Relpax is indicated for the acute treatment of migraine with or without aura in adults.
Limitations of Use:
- Use only if a clear diagnosis of migraine has been established. If a patient has no response to the first migraine attack treated with Relpax, reconsider the diagnosis of migraine before Relpax is administered to treat any subsequent attacks.
- Relpax is not intended for the prevention of migraine attacks.
- Safety and effectiveness of Relpax have not been established for cluster headache.
Relpax Dosage and Administration
The maximum recommended single dose is 40 mg.
In controlled clinical trials, single doses of 20 mg and 40 mg were effective for the acute treatment of migraine in adults. A greater proportion of patients had a response following a 40 mg dose than following a 20 mg dose [see Clinical Studies (14)].
If the migraine has not resolved by 2 hours after taking Relpax, or returns after transient improvement, a second dose may be administered at least 2 hours after the first dose. The maximum daily dose should not exceed 80 mg.
The safety of treating an average of more than 3 migraine attacks in a 30-day period has not been established.
Dosage Forms and Strengths
20 mg Tablets: Orange, round, convex shaped, film-coated, with "PFIZER" and "REP20" debossed.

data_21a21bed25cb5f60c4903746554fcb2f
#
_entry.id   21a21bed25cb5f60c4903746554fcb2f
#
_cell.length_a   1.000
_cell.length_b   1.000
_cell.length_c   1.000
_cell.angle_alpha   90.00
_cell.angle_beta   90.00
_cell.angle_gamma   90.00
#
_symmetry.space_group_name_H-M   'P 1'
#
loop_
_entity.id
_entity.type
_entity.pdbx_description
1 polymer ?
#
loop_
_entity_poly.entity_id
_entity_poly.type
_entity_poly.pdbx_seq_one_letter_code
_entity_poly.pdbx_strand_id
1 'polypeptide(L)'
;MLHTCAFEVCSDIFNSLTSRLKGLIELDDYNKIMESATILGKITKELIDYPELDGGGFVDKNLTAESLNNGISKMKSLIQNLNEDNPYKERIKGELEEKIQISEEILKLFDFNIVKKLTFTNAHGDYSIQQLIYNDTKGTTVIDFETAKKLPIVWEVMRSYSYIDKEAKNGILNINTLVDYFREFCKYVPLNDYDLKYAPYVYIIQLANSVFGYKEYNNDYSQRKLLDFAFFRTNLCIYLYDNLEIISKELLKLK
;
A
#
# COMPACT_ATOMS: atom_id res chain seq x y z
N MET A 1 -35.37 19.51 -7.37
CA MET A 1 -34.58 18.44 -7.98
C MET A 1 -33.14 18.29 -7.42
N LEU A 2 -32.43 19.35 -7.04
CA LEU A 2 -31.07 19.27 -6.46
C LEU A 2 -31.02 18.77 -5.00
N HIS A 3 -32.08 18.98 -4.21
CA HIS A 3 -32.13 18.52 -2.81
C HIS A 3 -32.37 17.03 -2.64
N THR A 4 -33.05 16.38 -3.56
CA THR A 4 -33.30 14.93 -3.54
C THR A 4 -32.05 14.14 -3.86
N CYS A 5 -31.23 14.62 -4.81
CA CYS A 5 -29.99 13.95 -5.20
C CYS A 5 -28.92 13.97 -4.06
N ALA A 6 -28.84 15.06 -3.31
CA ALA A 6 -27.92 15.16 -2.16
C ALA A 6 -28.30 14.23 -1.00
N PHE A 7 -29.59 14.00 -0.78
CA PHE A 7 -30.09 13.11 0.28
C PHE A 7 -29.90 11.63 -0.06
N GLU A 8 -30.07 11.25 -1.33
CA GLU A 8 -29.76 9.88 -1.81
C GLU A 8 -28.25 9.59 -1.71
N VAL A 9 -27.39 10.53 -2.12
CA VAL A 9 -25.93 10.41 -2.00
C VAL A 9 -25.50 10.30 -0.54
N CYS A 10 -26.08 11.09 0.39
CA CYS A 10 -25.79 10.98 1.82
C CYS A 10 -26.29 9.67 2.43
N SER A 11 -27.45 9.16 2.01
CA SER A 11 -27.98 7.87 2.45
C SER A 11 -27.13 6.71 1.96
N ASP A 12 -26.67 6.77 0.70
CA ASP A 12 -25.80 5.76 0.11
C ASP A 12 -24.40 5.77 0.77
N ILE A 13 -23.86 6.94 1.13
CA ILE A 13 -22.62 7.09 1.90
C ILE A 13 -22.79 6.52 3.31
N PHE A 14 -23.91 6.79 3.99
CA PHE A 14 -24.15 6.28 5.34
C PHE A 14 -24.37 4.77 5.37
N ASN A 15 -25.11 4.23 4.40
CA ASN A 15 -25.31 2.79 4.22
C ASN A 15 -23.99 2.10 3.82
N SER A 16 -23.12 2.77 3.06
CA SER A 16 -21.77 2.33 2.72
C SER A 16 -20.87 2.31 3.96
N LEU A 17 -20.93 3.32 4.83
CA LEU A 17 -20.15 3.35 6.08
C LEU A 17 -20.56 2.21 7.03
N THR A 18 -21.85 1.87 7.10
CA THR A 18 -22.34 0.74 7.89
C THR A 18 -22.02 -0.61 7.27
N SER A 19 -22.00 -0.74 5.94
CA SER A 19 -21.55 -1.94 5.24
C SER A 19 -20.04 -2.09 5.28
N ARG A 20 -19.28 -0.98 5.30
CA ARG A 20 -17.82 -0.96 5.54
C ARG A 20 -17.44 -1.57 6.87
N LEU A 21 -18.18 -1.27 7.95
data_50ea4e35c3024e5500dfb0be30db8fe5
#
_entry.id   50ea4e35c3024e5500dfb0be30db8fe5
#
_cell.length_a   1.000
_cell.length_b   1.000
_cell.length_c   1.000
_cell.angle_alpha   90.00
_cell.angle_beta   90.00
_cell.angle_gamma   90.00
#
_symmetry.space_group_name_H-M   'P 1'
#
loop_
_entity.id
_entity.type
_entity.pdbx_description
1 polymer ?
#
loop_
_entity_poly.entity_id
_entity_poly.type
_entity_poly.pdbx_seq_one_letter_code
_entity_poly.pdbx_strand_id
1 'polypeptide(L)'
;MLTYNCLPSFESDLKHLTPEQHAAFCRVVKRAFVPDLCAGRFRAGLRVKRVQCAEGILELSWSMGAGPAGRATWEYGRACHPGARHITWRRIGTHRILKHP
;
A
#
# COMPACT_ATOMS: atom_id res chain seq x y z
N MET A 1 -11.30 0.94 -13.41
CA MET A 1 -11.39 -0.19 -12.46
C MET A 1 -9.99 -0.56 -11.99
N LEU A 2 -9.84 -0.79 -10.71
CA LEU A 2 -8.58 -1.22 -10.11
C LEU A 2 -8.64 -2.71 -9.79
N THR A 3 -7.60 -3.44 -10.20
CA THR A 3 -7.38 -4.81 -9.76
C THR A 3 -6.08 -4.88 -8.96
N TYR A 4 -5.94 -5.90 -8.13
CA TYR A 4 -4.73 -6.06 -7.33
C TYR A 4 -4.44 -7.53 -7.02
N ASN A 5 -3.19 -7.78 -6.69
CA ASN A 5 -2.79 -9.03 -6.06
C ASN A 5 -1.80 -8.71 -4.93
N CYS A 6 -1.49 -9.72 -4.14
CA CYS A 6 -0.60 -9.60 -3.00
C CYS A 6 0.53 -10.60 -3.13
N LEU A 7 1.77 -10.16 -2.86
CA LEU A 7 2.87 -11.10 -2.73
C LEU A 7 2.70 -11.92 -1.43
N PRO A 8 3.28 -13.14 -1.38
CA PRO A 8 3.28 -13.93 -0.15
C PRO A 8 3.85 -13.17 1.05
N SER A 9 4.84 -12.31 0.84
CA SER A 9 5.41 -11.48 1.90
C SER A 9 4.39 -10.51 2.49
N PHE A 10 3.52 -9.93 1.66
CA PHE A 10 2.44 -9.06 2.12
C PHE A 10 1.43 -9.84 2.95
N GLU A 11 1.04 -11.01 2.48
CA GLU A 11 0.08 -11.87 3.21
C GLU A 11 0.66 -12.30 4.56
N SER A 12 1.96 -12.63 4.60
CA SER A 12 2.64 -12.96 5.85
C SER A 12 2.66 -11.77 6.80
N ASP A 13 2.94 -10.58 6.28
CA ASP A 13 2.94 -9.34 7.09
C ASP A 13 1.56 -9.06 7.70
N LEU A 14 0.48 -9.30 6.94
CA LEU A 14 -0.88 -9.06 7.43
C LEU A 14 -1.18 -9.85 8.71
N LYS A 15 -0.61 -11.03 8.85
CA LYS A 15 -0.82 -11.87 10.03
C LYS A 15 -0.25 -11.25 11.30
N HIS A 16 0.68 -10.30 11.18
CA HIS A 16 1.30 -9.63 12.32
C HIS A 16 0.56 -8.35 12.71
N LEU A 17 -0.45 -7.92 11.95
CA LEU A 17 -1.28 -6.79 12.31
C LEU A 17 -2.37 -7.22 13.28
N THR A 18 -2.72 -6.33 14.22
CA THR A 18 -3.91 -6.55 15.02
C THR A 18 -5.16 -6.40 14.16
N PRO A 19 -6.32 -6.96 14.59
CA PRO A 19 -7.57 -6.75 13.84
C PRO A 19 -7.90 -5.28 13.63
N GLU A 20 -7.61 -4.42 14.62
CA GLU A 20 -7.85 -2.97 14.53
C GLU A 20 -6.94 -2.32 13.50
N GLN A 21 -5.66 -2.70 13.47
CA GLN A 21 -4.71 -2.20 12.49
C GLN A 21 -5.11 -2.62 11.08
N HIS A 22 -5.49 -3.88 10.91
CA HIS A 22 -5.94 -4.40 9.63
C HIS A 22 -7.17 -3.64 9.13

40 mg Tablets: Orange, round, convex shaped, film-coated, with "PFIZER" and "REP40" debossed.
Relpax is contraindicated in patients with:
- Ischemic coronary artery disease (CAD) (angina pectoris, history of myocardial infarction, or documented silent ischemia) or coronary artery vasospasm, including Prinzmetal's angina [see Warnings and Precautions (5.1)].
- Wolff-Parkinson-White syndrome or arrhythmias associated with other cardiac accessory conduction pathway disorders [see Warnings and Precautions (5.2)].
- History of stroke, transient ischemic attack (TIA), or history or current evidence of hemiplegic or basilar migraine because these patients are at a higher risk of stroke [see Warnings and Precautions (5.4)].
- Peripheral vascular disease [see Warnings and Precautions (5.5)].
- Ischemic bowel disease [see Warnings and Precautions (5.5)].
- Uncontrolled hypertension [see Warnings and Precautions (5.8)].
- Recent use (i.e., within 24 hours) of another 5-hydroxytryptamine1 (5-HT1) agonist, ergotamine-containing medication, or ergot-type medication such as dihydroergotamine (DHE) or methysergide [see Drug Interactions (7.1)].
- Hypersensitivity to Relpax (angioedema and anaphylaxis seen) [see Warnings and Precautions (5.9)].
- Recent use (i.e., within at least 72 hours) of the following potent CYP3A4 inhibitors: ketoconazole, itraconazole, nefazodone, troleandomycin, clarithromycin, ritonavir, or nelfinavir [see Drug Interactions (7.2) and Clinical Pharmacology (12.3)].
Warnings and Precautions
Relpax should only be used where a clear diagnosis of migraine has been established.
Myocardial Ischemia, Myocardial Infarction, and Prinzmetal's Angina
Relpax is contraindicated in patients with ischemic or vasospastic CAD. There have been rare reports of serious cardiac adverse reactions, including acute myocardial infarction, occurring within a few hours following administration of Relpax. Some of these reactions occurred in patients without known CAD. Relpax may cause coronary artery vasospasm (Prinzmetal's angina), even in patients without a history of CAD.